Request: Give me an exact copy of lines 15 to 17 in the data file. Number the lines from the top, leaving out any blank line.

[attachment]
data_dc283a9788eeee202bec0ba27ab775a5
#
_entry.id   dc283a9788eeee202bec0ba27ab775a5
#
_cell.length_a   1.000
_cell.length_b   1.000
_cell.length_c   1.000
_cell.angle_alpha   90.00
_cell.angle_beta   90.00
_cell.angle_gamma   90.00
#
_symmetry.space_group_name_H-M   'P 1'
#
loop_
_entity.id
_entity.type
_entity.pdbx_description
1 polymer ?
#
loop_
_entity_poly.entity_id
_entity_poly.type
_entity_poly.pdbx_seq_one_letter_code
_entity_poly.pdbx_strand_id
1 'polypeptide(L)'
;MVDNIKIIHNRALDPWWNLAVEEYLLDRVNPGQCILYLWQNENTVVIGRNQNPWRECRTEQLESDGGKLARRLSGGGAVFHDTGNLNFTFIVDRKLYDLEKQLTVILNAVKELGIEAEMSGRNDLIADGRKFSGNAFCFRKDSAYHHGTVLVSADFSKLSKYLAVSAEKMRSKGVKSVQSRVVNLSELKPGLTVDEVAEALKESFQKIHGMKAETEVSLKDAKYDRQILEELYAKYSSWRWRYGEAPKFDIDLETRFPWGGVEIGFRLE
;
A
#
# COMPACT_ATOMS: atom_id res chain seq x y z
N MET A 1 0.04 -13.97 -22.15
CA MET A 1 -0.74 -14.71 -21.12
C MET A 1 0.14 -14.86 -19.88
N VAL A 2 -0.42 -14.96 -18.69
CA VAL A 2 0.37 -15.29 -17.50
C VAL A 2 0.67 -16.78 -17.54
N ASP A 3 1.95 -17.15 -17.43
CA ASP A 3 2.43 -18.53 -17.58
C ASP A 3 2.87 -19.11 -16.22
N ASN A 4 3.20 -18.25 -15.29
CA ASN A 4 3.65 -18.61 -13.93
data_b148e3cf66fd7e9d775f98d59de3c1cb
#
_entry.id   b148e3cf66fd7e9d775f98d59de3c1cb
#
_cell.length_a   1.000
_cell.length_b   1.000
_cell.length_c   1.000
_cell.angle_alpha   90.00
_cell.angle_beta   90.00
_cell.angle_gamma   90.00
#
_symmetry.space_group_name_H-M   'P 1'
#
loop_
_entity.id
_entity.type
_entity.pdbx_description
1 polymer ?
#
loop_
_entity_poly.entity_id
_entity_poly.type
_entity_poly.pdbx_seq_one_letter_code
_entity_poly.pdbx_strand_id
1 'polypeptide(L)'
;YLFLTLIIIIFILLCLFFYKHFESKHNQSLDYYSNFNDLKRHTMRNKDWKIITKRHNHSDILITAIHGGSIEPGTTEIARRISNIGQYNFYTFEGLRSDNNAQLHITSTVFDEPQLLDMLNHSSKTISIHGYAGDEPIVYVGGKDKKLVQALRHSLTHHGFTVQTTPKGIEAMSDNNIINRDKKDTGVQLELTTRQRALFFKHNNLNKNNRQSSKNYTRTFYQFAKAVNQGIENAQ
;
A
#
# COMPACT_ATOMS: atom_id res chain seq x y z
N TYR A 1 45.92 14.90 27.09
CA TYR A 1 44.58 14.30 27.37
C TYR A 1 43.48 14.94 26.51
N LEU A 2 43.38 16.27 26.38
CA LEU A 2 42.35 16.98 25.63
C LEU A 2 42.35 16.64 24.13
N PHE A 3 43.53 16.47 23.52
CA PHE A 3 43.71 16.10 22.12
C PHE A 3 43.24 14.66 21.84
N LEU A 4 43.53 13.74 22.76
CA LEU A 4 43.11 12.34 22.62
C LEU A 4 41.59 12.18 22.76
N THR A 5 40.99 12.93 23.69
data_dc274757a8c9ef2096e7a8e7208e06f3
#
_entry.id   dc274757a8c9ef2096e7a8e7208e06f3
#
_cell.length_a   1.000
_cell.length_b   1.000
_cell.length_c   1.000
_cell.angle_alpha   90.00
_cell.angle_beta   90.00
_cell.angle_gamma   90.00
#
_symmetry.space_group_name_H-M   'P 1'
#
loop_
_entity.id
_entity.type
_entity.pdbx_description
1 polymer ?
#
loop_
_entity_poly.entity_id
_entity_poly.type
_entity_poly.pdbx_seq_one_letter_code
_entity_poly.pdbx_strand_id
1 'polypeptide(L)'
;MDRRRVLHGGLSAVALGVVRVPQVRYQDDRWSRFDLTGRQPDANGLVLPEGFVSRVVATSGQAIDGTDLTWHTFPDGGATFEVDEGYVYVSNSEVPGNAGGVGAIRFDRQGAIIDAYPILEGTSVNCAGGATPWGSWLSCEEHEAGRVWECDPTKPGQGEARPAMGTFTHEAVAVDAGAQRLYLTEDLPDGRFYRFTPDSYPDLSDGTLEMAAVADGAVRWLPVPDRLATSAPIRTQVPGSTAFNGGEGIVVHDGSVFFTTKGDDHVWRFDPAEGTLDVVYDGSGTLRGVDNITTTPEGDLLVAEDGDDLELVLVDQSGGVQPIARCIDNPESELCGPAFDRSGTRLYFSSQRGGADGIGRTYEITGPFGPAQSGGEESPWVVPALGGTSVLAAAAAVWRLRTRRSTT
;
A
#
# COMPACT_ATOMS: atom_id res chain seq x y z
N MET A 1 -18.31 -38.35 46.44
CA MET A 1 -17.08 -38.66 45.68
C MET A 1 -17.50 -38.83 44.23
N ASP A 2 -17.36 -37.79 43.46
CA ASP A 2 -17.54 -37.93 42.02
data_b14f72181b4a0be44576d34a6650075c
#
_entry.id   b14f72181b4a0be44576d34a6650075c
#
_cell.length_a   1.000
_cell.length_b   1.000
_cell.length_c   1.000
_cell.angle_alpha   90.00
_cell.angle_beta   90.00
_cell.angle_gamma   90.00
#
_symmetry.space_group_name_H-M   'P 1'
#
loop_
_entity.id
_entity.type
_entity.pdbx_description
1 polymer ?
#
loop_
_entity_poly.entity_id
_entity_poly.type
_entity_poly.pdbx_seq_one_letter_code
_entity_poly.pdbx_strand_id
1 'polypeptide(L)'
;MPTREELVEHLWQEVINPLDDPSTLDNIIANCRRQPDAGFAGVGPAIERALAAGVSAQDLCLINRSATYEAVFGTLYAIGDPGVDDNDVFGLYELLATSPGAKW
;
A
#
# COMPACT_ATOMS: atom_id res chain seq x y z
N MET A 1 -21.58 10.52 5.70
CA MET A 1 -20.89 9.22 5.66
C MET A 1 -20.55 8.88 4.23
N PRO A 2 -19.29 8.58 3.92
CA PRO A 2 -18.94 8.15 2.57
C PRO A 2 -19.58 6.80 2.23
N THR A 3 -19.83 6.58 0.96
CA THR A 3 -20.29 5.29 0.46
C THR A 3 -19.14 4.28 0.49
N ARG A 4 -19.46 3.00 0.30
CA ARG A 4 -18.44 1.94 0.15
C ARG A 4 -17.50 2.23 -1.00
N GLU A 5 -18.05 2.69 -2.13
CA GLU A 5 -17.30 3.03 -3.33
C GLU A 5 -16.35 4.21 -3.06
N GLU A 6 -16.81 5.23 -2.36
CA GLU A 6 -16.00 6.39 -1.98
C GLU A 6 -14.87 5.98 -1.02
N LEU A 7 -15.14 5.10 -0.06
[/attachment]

_entity.id
_entity.type
_entity.pdbx_description